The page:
The Regulation of Eukaryotic Gene Expression
We are interested in how eukaryotic cells regulate their gene expression programs, focusing most particularly on the post-transcriptional steps.
A first research topic in the laboratory is focused on the study the the S.cerevisiae homolog of RNase III, a model enzyme to understand the function of a double-stranded RNA endonuclease in the biology of eukaryotic cells. We have shown that this enzyme is implicated in the processing of a large number of non coding RNAs, as well as in the surveillance of many mRNAs, including some controlling iron uptake. Genomic studies are being performed to understand the genomic targets of this enzyme as well as other ribonucleases.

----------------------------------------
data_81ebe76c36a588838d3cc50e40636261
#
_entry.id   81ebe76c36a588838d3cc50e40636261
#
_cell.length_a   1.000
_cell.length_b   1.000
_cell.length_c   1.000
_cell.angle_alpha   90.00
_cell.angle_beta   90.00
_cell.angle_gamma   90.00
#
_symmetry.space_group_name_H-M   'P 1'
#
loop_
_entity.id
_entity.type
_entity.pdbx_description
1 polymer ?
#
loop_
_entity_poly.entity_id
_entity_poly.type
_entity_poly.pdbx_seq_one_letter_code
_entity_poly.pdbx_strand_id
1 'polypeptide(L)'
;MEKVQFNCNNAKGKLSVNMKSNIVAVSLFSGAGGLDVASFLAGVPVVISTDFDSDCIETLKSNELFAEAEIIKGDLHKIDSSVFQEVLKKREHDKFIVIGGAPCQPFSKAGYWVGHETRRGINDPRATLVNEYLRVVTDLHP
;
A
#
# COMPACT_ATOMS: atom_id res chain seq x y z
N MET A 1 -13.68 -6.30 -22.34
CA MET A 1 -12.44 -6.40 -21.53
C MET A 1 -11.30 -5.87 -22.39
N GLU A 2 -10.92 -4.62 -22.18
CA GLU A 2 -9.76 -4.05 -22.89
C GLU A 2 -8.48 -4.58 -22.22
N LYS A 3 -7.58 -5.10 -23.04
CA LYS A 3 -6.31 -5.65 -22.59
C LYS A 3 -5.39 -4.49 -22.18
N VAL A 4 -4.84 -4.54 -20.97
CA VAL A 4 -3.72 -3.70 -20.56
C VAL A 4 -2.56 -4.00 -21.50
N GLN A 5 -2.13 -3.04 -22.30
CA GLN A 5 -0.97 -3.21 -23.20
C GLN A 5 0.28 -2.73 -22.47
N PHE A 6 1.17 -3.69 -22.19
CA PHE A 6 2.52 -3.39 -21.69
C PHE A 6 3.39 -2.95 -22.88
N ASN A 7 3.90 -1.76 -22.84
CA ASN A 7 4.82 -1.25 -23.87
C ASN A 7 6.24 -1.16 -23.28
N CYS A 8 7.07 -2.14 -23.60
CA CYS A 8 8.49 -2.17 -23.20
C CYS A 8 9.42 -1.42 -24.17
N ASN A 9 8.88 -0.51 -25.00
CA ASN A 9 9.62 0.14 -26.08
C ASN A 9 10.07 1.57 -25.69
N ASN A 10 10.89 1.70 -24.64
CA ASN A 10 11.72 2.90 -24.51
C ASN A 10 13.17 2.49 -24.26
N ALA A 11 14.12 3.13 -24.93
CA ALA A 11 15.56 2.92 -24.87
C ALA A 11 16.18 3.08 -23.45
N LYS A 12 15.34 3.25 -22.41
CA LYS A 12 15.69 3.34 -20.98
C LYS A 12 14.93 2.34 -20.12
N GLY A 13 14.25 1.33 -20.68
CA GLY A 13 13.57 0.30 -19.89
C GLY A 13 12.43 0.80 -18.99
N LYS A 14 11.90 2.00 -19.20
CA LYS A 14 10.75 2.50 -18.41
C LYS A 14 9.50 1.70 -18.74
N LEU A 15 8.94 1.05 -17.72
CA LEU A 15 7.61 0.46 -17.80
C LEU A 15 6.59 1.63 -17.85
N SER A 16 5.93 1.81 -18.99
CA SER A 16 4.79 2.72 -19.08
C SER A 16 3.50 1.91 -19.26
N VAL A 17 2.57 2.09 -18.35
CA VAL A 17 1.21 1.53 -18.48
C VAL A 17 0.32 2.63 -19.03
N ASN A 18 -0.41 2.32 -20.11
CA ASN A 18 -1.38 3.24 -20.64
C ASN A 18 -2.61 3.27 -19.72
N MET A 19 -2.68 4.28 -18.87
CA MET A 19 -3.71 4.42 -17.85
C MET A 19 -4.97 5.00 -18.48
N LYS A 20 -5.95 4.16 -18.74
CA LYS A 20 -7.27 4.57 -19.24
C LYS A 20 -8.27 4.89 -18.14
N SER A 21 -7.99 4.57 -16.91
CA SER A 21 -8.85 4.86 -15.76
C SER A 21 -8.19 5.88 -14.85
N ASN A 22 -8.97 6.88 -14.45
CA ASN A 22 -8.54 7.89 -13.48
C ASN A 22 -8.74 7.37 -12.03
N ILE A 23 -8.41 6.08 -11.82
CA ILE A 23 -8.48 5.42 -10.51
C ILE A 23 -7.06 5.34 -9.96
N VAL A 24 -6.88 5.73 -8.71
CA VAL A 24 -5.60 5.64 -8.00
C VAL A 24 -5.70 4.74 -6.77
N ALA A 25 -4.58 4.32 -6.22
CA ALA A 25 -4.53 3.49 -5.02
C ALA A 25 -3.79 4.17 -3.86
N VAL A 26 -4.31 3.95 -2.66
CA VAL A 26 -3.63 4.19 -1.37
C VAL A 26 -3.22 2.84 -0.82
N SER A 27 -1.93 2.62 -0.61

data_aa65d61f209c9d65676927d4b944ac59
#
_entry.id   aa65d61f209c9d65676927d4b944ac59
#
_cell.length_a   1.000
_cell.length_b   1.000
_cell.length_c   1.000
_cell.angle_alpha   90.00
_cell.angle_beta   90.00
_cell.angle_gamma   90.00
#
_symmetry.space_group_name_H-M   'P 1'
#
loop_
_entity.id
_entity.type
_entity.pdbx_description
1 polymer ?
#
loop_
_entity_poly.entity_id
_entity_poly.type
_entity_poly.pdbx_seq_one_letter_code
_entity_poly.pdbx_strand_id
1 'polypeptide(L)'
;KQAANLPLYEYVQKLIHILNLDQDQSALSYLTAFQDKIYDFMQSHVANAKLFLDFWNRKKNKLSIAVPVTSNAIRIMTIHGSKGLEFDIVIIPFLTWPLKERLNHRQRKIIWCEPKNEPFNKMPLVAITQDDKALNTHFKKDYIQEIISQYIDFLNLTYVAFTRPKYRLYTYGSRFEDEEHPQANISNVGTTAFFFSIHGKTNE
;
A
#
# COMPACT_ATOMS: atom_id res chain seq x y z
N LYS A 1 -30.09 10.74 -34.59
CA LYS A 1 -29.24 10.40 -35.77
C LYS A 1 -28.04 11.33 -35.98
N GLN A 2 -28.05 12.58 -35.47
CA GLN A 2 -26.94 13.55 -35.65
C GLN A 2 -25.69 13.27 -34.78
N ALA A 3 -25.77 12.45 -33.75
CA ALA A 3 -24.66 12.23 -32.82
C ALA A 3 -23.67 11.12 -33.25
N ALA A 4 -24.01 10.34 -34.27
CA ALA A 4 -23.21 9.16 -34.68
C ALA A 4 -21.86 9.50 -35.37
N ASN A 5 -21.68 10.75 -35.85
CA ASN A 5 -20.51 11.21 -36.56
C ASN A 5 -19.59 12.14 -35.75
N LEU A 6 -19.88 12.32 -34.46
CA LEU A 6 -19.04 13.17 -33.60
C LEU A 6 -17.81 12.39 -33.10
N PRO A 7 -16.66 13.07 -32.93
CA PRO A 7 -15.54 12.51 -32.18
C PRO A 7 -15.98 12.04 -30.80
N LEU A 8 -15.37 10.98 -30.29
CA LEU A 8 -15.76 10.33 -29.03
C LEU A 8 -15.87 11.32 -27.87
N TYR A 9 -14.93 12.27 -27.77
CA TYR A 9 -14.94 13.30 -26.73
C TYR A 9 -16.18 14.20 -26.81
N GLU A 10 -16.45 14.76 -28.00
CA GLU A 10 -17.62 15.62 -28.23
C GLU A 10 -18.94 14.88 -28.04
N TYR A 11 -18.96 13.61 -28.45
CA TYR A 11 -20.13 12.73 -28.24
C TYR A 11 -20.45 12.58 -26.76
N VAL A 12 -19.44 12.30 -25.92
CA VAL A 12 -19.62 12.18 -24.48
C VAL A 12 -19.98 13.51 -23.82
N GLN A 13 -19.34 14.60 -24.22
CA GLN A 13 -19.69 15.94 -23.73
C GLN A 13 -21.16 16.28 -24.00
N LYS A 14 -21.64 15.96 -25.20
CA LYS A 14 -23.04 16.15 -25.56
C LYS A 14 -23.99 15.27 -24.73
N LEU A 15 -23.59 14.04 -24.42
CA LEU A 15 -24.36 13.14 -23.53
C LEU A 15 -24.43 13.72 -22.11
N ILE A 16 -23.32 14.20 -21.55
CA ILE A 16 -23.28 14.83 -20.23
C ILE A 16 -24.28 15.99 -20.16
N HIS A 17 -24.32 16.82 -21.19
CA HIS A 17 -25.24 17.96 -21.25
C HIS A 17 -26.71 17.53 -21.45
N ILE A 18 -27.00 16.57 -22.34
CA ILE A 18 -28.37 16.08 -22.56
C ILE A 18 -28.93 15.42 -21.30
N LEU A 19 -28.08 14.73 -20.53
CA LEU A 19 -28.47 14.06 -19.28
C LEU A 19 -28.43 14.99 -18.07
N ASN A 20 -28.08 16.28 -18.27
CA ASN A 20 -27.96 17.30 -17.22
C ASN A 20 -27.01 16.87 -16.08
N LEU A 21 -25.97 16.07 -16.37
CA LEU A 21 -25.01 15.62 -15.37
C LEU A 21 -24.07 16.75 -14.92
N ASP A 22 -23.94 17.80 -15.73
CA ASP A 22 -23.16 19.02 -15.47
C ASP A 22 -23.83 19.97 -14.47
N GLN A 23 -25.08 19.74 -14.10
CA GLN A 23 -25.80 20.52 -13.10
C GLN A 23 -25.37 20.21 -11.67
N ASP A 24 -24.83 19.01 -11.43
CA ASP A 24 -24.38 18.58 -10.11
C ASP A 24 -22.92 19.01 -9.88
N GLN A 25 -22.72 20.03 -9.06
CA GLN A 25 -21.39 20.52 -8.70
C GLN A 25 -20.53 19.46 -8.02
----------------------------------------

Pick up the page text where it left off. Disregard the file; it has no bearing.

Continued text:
A second research topic is focused on the biogenesis of small nucleolar ribonucleoprotein particles (snoRNPs). Box H/ACA snoRNPs are crucial molecules in the metabolism of ribosomal RNA, and this class of snoRNPs has gained widespread interest since it was discovered that mutations within H/ACA snoRNP components lead to the genetic disease dyskeratosis congenita. We have discovered a novel complex of two yeast proteins that are required for the biogenesis of box H/ACA snoRNPs. Our current work is focused on elucidating the mechanisms by which these proteins promote the assembly of the snoRNP.